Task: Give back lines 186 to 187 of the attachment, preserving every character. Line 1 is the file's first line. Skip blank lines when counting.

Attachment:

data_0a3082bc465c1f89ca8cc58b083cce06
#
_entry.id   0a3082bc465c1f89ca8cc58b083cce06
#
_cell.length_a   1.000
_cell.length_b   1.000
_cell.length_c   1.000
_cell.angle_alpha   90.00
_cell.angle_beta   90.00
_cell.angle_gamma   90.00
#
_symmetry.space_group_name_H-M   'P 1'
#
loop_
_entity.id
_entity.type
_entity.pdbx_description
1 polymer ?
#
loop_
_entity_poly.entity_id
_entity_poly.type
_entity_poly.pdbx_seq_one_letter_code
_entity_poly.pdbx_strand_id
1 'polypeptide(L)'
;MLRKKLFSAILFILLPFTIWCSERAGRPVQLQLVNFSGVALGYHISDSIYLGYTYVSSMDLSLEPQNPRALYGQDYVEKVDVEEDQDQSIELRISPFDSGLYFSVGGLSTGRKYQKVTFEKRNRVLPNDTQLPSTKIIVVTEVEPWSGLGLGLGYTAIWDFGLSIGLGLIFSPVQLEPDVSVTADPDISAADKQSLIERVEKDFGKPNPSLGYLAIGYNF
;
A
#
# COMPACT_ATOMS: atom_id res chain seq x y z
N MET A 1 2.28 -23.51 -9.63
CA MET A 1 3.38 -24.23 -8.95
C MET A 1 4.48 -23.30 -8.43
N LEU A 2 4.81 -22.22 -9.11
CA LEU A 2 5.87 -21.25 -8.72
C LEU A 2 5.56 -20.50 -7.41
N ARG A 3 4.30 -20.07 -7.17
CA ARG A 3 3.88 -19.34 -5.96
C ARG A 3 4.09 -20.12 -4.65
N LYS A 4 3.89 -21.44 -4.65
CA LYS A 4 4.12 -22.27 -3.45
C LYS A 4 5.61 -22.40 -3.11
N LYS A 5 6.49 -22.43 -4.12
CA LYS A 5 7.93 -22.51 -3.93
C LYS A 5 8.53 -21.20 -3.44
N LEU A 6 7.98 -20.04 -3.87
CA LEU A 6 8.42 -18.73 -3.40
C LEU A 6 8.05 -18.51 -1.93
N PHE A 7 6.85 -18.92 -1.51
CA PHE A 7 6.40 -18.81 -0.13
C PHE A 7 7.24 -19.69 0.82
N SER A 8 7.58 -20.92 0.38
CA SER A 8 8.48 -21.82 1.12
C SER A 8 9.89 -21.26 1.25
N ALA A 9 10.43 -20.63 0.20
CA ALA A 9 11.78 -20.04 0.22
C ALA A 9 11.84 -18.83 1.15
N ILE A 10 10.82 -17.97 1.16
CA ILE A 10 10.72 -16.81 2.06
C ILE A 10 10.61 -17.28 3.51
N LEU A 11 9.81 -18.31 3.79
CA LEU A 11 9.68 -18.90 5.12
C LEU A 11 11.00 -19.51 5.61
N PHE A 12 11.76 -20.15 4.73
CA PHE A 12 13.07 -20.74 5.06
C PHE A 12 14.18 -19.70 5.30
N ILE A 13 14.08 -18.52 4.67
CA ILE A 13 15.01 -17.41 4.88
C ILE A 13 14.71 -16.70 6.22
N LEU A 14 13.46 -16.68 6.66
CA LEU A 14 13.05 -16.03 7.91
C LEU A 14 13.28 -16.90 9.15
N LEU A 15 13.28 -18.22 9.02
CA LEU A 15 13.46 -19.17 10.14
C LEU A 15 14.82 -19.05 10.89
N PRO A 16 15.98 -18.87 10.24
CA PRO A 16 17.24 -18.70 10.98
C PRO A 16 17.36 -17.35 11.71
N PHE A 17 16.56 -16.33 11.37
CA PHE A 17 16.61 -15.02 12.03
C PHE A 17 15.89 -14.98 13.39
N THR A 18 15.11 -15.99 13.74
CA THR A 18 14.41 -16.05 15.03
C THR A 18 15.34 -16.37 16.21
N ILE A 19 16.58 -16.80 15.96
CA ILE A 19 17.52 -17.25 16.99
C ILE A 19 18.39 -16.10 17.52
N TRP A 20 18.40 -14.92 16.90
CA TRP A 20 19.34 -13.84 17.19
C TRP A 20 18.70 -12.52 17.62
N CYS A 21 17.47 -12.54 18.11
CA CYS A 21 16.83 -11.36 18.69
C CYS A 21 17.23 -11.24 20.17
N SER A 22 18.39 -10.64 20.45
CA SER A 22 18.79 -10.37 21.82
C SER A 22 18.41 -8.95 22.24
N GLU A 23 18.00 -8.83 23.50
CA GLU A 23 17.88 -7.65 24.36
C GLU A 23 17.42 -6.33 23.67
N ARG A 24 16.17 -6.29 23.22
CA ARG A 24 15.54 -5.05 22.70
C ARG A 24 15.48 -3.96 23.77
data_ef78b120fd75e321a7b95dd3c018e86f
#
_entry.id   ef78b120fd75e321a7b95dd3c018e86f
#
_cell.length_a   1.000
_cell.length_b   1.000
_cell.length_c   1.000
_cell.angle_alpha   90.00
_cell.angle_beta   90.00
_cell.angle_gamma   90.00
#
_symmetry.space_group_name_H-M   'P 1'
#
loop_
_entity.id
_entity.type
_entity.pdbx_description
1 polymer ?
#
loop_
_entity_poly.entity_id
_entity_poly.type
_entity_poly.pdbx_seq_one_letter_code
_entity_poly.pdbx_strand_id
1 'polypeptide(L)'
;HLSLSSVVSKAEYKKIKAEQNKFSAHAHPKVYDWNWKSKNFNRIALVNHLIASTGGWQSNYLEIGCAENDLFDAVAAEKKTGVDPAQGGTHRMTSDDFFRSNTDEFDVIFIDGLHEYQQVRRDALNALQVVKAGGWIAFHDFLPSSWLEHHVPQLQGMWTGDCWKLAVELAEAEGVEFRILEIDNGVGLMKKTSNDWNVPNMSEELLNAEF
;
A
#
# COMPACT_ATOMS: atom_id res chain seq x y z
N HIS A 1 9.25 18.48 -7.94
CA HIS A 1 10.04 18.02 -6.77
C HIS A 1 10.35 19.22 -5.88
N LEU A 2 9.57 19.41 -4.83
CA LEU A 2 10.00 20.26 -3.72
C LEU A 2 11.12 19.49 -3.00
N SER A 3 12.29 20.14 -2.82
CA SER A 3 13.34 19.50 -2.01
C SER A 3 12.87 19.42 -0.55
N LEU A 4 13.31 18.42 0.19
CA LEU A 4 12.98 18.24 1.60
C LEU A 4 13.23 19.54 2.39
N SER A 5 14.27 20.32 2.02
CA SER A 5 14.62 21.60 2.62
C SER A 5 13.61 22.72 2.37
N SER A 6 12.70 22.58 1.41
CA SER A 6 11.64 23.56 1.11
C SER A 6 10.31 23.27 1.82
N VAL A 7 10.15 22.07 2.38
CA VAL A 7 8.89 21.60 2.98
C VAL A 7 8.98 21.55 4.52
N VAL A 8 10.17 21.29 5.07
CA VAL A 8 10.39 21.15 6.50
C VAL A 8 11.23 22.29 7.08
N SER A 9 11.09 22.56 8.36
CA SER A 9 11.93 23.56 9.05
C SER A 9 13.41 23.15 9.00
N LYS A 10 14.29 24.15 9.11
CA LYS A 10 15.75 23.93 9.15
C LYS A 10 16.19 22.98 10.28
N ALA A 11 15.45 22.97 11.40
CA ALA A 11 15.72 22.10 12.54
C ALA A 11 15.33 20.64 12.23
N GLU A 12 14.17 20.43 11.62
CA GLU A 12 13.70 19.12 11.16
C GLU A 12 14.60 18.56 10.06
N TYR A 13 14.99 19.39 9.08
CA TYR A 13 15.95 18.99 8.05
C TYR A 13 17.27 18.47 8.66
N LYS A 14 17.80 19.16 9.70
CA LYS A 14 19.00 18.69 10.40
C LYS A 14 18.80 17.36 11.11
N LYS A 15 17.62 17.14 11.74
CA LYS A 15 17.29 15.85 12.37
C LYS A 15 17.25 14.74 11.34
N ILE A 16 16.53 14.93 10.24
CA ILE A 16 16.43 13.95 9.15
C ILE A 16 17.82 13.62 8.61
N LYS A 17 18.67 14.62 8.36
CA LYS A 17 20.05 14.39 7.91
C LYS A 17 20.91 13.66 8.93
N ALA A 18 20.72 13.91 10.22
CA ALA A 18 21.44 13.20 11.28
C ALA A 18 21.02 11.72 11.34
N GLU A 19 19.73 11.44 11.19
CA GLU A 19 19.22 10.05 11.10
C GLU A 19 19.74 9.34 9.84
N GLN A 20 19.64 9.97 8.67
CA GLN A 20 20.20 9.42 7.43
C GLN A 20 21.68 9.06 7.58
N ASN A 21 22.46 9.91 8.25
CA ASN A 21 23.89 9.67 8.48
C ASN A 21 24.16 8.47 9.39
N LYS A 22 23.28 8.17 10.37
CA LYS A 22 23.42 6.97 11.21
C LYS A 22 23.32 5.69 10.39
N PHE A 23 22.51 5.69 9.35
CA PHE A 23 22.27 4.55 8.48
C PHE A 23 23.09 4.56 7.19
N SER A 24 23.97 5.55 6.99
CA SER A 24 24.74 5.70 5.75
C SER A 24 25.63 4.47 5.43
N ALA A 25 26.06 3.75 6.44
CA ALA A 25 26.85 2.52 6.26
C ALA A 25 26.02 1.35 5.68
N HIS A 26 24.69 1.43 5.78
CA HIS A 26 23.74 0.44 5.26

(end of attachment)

C ALA A 18 21.02 11.72 11.34
N GLU A 19 19.73 11.44 11.19